Driving commercial trucks remains one of the best paid positions that requires minimal education in the United States. After all, truck driving is an incredibly demanding career path. Those who drive professionally will have to work very long hours, making fatigued or exhaustion a constant concern. Additionally, the process of loading and unloading trucks, as well as maintaining control over a massive vehicle for hours, can take a great toll on the physical body.
As if that weren't difficult enough, commercial drivers also deal with significant social isolation. Their job could very well preclude them from spending their evenings and time off with their families. Many drivers have to traverse the entire country weekly, if not multiple times a week. That isolation can lead to both drug abuse and the decision to use mobile phones at the wheel.
While it isn't possible for truckers to avoid the loneliness that comes with their job, they can make decisions that minimize their experience of exhaustion or fatigue. There are even federal laws in place intended to mitigate the dangers associated with fatigued commercial drivers.
Exhausted driving is so serious that the federal government has rules about it
The longer someone goes without sleeping, the more their exhaustion will lead to cognitive effects. Not getting adequate sleep can result in longer response times, difficulty focusing and worse decision-making.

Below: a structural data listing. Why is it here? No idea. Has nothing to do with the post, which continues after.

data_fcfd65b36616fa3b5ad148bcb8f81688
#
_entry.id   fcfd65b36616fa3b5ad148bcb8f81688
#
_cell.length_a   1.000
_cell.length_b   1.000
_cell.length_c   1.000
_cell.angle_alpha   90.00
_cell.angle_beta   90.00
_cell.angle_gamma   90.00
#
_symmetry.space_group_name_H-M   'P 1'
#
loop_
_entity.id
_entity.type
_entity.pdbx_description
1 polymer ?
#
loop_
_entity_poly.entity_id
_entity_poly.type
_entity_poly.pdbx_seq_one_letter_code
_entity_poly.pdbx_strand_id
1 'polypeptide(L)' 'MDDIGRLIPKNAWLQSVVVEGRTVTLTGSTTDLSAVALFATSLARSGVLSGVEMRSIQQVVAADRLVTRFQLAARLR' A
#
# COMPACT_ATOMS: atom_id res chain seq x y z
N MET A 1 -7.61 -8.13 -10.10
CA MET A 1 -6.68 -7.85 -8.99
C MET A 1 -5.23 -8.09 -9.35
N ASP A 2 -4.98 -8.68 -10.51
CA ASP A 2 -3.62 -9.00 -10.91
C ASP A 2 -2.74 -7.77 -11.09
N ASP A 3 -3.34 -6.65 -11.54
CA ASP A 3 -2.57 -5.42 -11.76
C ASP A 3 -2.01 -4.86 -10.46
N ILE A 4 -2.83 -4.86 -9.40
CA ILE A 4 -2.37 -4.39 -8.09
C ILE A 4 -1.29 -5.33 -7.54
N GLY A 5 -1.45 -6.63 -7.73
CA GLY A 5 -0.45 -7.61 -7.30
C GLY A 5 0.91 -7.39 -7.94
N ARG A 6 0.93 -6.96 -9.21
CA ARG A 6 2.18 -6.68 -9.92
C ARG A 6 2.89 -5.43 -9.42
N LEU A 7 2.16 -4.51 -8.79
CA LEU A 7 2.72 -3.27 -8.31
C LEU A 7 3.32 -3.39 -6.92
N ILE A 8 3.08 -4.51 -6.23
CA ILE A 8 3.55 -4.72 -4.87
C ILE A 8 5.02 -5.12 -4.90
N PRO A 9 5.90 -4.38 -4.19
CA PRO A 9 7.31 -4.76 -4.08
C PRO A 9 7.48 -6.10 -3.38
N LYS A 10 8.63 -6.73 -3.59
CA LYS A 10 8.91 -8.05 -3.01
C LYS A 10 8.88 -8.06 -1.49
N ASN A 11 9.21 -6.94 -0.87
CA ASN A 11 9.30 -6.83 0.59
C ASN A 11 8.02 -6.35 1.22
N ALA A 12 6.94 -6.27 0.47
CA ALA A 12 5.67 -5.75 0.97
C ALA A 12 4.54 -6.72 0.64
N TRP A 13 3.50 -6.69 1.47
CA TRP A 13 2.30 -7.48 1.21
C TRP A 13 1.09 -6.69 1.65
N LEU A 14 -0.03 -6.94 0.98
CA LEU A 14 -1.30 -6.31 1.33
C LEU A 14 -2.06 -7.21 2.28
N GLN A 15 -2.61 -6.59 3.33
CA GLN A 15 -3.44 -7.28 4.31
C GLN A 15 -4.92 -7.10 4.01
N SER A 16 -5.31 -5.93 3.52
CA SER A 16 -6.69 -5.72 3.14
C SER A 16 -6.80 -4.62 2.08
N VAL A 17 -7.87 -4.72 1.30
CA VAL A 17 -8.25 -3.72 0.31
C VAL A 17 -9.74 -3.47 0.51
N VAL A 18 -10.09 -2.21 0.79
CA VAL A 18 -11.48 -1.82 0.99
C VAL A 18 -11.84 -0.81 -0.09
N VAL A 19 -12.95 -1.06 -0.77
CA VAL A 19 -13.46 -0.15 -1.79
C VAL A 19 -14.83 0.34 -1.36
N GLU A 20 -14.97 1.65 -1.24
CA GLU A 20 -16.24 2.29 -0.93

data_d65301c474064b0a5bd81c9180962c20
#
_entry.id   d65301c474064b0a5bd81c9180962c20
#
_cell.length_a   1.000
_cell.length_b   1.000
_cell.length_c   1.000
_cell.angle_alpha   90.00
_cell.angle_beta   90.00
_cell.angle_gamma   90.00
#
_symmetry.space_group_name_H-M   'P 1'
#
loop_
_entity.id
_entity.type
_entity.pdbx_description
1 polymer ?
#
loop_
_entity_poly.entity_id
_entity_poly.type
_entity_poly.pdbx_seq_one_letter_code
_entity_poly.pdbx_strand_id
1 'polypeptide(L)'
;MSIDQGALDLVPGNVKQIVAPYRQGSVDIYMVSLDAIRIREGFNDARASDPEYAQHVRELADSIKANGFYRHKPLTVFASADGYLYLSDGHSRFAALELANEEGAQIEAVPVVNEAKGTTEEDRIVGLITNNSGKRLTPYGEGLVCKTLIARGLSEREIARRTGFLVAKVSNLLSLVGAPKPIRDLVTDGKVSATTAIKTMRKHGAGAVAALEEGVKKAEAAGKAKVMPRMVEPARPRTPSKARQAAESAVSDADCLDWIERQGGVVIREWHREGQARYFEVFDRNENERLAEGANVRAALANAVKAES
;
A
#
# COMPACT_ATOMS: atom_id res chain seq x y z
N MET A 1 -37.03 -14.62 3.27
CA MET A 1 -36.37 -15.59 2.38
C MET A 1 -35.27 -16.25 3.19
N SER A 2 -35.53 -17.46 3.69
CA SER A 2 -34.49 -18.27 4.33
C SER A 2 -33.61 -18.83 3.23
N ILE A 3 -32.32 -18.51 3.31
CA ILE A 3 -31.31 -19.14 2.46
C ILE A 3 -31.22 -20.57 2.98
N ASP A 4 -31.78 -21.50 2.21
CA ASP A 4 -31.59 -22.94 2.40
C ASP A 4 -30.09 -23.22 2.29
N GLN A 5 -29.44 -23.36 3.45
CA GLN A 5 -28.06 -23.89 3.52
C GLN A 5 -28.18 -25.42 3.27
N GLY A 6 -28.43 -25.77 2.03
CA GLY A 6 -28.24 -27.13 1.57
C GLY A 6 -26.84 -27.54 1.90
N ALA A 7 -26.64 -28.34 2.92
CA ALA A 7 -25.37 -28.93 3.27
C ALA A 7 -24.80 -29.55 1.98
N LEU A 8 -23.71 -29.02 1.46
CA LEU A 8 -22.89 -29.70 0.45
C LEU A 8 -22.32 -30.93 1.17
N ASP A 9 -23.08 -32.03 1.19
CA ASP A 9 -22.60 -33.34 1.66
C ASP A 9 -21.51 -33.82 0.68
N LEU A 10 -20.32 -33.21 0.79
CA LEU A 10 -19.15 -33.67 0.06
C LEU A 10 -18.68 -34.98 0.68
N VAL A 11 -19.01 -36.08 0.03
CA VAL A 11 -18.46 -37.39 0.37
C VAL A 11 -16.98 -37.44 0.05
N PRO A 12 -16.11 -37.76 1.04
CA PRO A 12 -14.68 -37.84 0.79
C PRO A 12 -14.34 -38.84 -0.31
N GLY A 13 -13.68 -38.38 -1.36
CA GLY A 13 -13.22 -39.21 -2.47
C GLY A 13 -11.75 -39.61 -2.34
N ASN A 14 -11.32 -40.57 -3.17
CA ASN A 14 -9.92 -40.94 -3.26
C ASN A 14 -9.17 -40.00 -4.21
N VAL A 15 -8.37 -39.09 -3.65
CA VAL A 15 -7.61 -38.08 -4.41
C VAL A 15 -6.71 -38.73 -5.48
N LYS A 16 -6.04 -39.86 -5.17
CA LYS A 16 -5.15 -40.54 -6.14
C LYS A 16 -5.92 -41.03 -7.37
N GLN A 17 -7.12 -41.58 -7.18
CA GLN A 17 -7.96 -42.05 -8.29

For commercial drivers, the delays and cognitive impairments that result from exhaustion could make the difference between safely arriving with a load and causing an accident that injures or kills others. In an attempt to limit how many exhausted drivers are in control of commercial vehicles, the federal government created rules, known as Hours of Service rules.
These rules limit how long a commercial driver can stay at work. For example, commercial drivers cannot operate beyond the 14th hour after they come on duty. There are also limits to how many hours they can drive in a seven or eight day period. Unfortunately, some truckers intentionally break those rules. Also, just following those rules won't prevent exhaustion from affecting their work.
Those injured by exhausted truck drivers have rights
If there is any silver lining to experiencing a collision caused by a truck driver, it is that you have rights to hold that person or their employer accountable. Depending on the circumstances, you may have legal rights to take action against the individual driver, if they chose to drive while exhausted.
In some cases, such as a toxic culture at a company, the employer may share some of the responsibility for the crash by encouraging the driver to engage in unsafe driving practices. Research is often needed to prove a pattern of unsafe driving for an employee or an entire business.
Discussing your case with an experienced personal injury attorney is the first step you should take to connecting with compensation after a commercial trucking accident.